As for the strengths I agree with everything you’ve mentioned apart from the “lots of character customisation” point, mainly because I’m not sure of your viewpoint; Is it at the start of a game or during the game…or both, lol ?

    Now on to some of your points where I don’t totally agree:

    -No memorable characters, usually because of the lack of graphics to portray them.
    I think this is down to poor character design rather than the lack of graphics. But it could be becuase of a bigger problem due to the mood/feeling of the game, maybe the developer/designer hasn’t done an overall good job in that area.

    -Forced perma-death
    I agree with how some people find enjoyment by experiencing the game from beginning to end. But if you don’t provide adequate challenges to those same people they may just as well put your game down classing it as too easy to complete.
    I don’t think permadeath creates a barrier to completing the game though; it just presents a different challenge, which ties in with one of your strengths.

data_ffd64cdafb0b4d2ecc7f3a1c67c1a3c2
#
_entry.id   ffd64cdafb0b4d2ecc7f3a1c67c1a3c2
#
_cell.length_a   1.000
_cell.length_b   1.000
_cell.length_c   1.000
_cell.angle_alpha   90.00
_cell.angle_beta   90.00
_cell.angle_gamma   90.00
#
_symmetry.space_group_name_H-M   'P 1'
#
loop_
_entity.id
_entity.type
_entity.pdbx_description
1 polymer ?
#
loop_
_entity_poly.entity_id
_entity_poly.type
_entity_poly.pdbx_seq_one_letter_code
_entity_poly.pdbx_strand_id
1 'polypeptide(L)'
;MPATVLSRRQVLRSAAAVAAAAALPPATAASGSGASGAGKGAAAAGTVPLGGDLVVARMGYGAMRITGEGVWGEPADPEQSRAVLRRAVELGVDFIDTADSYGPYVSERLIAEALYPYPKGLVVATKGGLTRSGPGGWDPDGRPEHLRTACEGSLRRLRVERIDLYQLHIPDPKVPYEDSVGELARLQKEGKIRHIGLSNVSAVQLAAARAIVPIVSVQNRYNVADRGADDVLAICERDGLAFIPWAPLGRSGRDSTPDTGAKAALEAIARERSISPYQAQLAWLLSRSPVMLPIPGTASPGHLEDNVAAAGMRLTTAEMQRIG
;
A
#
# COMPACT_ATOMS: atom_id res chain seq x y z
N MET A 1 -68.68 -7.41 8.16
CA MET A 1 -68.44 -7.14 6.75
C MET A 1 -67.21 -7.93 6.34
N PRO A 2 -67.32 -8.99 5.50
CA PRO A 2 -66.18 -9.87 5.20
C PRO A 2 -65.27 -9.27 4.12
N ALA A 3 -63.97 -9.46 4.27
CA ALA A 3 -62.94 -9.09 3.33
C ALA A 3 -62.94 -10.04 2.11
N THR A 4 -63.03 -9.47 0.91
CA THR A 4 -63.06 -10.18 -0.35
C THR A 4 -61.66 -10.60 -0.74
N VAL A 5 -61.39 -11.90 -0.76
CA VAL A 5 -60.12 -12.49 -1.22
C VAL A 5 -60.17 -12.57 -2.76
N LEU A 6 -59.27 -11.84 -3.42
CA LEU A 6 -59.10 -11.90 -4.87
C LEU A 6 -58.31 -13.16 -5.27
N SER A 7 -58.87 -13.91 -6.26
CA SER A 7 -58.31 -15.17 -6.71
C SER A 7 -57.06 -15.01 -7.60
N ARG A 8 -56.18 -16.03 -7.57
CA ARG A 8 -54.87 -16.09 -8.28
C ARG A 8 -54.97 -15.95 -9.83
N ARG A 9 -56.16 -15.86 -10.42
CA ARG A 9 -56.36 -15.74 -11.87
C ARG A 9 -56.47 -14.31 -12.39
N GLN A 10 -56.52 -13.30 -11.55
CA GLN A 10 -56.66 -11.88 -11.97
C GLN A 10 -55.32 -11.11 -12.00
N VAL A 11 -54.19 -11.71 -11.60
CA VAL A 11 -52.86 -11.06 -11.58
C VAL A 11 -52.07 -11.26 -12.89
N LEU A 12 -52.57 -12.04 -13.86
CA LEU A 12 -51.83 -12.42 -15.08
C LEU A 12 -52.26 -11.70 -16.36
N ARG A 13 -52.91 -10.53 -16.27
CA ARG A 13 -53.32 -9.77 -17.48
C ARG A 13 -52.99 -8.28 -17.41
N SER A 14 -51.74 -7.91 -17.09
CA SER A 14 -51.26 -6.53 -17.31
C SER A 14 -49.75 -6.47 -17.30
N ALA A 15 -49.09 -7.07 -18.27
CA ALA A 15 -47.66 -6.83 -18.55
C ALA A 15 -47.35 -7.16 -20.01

I think as designers/developers we have a very fine balance to maintain between “easy to play” and “challenging to complete”. I don’t think we can satisfy all players and I don’t think we should try to. My game design is built around what I want to play and what I see as missing in roguelikes.

    Overall I think we share the same frustrations about this genre of games and both of us believe we can create something that others will want to play just as much as we do.

    I’m a fair way behind you in terms of actual development but I wsih you good luck and I’ll keep an eye out for your releases.

Leave a Reply

Fill in your details below or click an icon to log in:

WordPress.com Logo

You are commenting using your WordPress.com account. Log Out / Change )

Twitter picture

You are commenting using your Twitter account. Log Out / Change )

Facebook photo

You are commenting using your Facebook account. Log Out / Change )

Google+ photo

You are commenting using your Google+ account. Log Out / Change )

Connecting to %s

%d bloggers like this: